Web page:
cardiovascular risk factors, such as levels of atherosclerosis (hardening of the arteries)
the level of fat in the blood
the level of glucose in the blood following fasting
resting blood pressure
The following health and lifestyle factors were assessed using self-administered questionnaires:
155 strokes were recorded, 60 in women and 95 in men, which is equivalent to 6% of the total participants included in this study.
Compared to people having 1 sauna bathing session per week, the risk of stroke was reduced by 61% (hazard ratio (HR) 0.39, 95% confidence interval (CI) 0.18 to 0.83) for participants who had 4 to 7 sauna sessions per week.
This reduction in risk for stroke stayed at 61% following adjustment for heart conditions and other risk factors the researchers thought might make people more at risk of having a stroke (HR 0.39, 95% CI 0.18 to 0.84).
The reduction in risk for stroke increased to 62% when the amount of physical activity and the socioeconomic status of the participants were taken into consideration (0.38 95%, CI 0.18 to 0.81).
The researchers found that the participants’ age or gender did not affect their risk of stroke when sauna bathing.
The risk of stroke was not affected for people who were having 2 to 3 saunas per week.
The researchers conclude that this study shows middle-aged to elderly men and women who take frequent sauna baths have a substantially reduced risk of having a first stroke compared to those taking fewer saunas. They go on to state that this study adds to emerging evidence that passive heat therapy such as sauna bathing could improve cardiovascular health and reduce the risk of vascular events.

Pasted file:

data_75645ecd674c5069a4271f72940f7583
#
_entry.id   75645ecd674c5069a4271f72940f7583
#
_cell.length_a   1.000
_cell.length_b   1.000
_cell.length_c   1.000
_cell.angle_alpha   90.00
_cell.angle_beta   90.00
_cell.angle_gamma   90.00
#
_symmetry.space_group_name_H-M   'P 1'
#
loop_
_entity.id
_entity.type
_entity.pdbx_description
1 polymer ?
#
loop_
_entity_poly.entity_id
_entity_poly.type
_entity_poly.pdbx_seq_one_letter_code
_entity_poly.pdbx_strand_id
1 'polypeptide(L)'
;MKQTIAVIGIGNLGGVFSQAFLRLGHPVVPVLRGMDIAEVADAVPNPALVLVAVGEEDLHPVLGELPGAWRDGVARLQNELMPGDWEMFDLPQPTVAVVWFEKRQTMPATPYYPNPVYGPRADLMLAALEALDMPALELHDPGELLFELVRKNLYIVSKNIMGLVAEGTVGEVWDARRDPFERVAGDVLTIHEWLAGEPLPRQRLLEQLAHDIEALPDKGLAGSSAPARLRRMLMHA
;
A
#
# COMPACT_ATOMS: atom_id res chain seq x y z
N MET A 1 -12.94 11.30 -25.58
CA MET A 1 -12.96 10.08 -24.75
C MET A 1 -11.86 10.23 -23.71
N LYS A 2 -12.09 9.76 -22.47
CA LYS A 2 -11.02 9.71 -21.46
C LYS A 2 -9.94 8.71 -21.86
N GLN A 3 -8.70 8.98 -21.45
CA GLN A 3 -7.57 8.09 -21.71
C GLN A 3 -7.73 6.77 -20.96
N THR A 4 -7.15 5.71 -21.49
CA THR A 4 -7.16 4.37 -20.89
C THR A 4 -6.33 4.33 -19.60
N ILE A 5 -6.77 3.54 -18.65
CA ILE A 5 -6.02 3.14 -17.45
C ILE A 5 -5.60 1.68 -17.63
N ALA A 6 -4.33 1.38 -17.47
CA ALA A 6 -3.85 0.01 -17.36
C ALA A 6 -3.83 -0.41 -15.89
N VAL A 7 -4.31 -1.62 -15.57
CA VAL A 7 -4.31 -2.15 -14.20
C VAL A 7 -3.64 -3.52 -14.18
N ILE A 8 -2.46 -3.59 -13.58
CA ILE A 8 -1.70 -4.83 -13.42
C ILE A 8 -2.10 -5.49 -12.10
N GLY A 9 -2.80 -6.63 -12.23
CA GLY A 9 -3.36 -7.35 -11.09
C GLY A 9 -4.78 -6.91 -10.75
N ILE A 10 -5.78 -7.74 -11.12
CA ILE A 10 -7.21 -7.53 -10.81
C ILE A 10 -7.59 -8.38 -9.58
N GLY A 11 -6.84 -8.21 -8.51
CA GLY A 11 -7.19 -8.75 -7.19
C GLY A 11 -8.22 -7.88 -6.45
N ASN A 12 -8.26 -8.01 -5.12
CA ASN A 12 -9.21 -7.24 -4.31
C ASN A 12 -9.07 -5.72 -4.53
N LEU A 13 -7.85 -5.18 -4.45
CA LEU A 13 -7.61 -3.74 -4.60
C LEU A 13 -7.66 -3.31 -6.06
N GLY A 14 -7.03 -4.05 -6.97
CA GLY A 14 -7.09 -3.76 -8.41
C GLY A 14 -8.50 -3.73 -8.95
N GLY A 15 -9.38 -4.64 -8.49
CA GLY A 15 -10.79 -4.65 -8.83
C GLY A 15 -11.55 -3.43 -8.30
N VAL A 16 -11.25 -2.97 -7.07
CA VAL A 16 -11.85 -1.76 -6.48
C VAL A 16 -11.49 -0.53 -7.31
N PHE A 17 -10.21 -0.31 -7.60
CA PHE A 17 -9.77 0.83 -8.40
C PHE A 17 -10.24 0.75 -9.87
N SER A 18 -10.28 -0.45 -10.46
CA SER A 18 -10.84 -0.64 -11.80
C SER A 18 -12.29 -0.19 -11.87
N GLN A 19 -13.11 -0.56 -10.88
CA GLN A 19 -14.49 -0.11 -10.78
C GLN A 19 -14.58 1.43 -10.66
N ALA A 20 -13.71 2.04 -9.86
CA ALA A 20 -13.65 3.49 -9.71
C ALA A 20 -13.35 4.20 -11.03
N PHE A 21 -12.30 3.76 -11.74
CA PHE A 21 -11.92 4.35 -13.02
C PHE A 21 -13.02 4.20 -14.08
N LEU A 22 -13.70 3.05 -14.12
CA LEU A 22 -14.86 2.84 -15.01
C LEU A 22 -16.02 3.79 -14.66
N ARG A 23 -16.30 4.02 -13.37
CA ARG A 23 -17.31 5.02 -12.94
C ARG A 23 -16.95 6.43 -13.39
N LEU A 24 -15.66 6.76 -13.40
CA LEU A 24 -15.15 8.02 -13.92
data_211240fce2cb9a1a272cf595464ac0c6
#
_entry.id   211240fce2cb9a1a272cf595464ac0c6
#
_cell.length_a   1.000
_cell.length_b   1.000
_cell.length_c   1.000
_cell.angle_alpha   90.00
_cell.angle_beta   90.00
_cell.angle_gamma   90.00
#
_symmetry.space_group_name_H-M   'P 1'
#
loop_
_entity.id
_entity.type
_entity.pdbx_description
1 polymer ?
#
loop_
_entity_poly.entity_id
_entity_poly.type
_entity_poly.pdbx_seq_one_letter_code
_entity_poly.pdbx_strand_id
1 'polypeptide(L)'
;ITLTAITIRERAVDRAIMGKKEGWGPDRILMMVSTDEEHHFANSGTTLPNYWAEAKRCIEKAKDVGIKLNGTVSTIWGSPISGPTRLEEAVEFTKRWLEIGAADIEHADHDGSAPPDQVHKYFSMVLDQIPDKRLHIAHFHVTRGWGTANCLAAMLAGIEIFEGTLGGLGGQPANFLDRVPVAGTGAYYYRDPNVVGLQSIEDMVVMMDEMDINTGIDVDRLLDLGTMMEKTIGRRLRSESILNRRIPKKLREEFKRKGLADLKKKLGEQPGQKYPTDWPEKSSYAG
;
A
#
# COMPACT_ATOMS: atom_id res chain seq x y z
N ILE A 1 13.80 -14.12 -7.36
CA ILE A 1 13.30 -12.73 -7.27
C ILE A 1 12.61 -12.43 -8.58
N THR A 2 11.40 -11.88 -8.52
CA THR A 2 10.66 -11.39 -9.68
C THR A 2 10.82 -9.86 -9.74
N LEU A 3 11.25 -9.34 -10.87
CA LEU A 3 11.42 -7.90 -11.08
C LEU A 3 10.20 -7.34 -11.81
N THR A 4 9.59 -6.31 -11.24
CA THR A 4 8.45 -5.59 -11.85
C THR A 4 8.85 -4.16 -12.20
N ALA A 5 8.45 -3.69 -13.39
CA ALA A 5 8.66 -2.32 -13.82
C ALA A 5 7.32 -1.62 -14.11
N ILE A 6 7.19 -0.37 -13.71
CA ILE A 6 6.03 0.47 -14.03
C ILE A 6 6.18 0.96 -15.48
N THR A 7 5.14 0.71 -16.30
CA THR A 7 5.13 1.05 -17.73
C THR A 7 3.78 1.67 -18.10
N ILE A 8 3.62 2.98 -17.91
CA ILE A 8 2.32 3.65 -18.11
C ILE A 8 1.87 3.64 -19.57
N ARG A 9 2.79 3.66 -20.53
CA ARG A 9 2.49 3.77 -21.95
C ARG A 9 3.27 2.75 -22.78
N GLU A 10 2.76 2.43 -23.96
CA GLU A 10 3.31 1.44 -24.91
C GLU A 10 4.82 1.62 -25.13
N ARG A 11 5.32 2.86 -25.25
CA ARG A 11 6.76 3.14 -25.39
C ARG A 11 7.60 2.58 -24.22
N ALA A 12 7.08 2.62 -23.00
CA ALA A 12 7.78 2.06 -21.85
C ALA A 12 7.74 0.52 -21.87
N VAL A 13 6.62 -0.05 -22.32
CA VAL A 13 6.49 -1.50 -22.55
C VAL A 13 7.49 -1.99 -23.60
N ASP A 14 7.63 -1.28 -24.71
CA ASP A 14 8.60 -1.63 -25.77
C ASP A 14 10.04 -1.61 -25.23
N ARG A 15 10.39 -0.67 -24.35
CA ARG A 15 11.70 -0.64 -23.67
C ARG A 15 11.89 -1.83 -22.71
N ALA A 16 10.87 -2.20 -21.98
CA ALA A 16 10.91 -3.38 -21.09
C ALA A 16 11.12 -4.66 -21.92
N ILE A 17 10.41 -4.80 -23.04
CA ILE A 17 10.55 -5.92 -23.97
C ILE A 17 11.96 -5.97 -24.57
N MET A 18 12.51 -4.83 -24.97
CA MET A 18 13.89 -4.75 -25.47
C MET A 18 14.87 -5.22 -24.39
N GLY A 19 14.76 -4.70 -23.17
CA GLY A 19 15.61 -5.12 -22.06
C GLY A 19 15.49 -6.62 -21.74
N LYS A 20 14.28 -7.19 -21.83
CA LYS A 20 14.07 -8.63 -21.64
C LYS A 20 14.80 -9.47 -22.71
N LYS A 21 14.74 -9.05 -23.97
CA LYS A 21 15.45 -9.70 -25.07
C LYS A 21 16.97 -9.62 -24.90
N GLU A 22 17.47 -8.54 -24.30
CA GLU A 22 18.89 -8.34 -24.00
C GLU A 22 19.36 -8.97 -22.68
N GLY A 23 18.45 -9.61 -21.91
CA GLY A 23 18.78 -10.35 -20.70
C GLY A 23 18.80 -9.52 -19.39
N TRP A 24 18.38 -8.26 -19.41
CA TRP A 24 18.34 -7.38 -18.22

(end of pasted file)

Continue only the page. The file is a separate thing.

The results of this study look appealing, presenting evidence that a relaxing recreational activity involving very little effort could reduce the risk of stroke. But while it does show a link between taking regular saunas and a reduction in stroke, it is not possible to tell from this study whether the reduction in the risk of stroke is purely due to taking saunas, or other factors.
There are also other limitations to consider.
Sauna activity was based on a one off, self-administered questionnaire. This may not be representative of life time sauna habits.
The sample size of people who were having Finnish-style saunas 4 to 7 times per week thus reducing their risk of stroke by 61% was small (12% of participants in the study). It is unlikely that this high-temperature sauna is as commonly used in other parts of the world.
Most of the lifestyle characteristics were self-reported, which are likely to be biased as people are not often honest, or do not remember exactly what they do or have done in the past in relation to health behaviours.
The risk of stroke for people who were having one less sauna a week was not affected, which suggests there might be other factors positively influencing the health of people in the 4 to 7 saunas a week group other than saunas.
And finally, the results are not applicable to all age groups. The average age of people in this study was 63, therefore they are likely to be approaching (or in) retirement, with more time to take saunas and a less stressful lifestyle.
Evidence suggests some people should not use saunas, including people who recently had a heart attack and those with unstable angina, or chest pain. Elderly people with low blood pressure should use caution when taking a sauna.